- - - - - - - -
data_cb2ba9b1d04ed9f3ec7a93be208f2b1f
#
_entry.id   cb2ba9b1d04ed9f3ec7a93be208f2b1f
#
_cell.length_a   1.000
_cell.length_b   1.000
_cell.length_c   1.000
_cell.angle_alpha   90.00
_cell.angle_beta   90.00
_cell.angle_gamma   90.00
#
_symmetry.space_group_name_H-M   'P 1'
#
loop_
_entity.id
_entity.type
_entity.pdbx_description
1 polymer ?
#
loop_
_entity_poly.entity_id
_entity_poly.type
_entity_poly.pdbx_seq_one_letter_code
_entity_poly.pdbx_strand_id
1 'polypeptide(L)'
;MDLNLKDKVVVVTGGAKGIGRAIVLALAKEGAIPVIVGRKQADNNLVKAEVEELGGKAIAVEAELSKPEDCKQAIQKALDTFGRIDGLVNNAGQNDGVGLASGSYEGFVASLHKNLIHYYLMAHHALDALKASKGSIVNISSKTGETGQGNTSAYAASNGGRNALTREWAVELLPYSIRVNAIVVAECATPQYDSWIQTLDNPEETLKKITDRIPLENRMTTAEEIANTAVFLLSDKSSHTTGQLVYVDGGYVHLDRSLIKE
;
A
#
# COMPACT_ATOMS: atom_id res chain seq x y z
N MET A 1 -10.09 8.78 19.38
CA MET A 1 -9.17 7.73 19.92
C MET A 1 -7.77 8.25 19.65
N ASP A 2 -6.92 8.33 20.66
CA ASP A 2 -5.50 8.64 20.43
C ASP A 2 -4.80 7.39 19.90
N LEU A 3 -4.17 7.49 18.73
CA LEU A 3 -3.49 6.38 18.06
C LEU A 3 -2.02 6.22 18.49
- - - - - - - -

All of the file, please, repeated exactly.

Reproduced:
data_cb2ba9b1d04ed9f3ec7a93be208f2b1f
#
_entry.id   cb2ba9b1d04ed9f3ec7a93be208f2b1f
#
_cell.length_a   1.000
_cell.length_b   1.000
_cell.length_c   1.000
_cell.angle_alpha   90.00
_cell.angle_beta   90.00
_cell.angle_gamma   90.00
#
_symmetry.space_group_name_H-M   'P 1'
#
loop_
_entity.id
_entity.type
_entity.pdbx_description
1 polymer ?
#
loop_
_entity_poly.entity_id
_entity_poly.type
_entity_poly.pdbx_seq_one_letter_code
_entity_poly.pdbx_strand_id
1 'polypeptide(L)'
;MDLNLKDKVVVVTGGAKGIGRAIVLALAKEGAIPVIVGRKQADNNLVKAEVEELGGKAIAVEAELSKPEDCKQAIQKALDTFGRIDGLVNNAGQNDGVGLASGSYEGFVASLHKNLIHYYLMAHHALDALKASKGSIVNISSKTGETGQGNTSAYAASNGGRNALTREWAVELLPYSIRVNAIVVAECATPQYDSWIQTLDNPEETLKKITDRIPLENRMTTAEEIANTAVFLLSDKSSHTTGQLVYVDGGYVHLDRSLIKE
;
A
#
# COMPACT_ATOMS: atom_id res chain seq x y z
N MET A 1 -10.09 8.78 19.38
CA MET A 1 -9.17 7.73 19.92
C MET A 1 -7.77 8.25 19.65
N ASP A 2 -6.92 8.33 20.66
CA ASP A 2 -5.50 8.64 20.43
C ASP A 2 -4.80 7.39 19.90
N LEU A 3 -4.17 7.49 18.73
CA LEU A 3 -3.49 6.38 18.06
C LEU A 3 -2.02 6.22 18.49